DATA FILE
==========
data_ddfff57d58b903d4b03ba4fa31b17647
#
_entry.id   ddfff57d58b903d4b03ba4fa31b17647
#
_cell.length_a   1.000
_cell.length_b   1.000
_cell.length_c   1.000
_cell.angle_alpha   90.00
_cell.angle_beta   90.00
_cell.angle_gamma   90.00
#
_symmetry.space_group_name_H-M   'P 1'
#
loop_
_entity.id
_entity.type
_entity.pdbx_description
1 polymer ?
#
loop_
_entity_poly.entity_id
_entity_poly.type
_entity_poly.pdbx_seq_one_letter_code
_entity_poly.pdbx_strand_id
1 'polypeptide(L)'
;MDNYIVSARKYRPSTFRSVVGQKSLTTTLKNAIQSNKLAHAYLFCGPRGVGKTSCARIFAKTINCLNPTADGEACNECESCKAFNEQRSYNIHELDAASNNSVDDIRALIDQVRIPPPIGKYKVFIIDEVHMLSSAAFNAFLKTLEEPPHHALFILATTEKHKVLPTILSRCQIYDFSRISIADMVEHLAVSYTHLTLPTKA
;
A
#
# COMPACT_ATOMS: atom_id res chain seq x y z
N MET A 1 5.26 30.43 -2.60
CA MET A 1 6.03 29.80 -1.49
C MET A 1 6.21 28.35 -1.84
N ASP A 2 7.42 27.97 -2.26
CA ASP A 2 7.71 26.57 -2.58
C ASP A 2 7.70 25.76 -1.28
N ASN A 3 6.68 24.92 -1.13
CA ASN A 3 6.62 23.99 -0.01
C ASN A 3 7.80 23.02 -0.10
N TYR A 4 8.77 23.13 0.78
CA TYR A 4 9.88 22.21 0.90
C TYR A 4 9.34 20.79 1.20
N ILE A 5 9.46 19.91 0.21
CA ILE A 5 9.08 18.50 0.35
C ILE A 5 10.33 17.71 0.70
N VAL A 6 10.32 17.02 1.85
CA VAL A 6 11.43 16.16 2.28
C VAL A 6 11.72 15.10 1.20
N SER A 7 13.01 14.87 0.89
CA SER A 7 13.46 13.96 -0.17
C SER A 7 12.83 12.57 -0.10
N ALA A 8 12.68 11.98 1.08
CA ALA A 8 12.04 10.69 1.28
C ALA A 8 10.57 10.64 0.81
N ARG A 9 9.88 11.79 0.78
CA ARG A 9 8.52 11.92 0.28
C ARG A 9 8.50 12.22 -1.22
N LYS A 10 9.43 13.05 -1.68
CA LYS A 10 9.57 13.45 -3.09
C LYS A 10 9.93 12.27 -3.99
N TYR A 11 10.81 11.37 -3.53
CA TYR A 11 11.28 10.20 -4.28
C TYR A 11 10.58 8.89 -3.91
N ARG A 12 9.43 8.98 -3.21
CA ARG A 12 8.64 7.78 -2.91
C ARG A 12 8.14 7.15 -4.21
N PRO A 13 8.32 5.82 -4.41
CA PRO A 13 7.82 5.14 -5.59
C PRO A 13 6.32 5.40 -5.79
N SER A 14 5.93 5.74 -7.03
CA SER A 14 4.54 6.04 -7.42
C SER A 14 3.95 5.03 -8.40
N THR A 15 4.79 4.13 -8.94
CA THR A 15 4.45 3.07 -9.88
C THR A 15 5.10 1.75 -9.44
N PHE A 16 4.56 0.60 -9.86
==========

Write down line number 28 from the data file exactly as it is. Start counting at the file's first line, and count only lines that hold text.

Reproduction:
A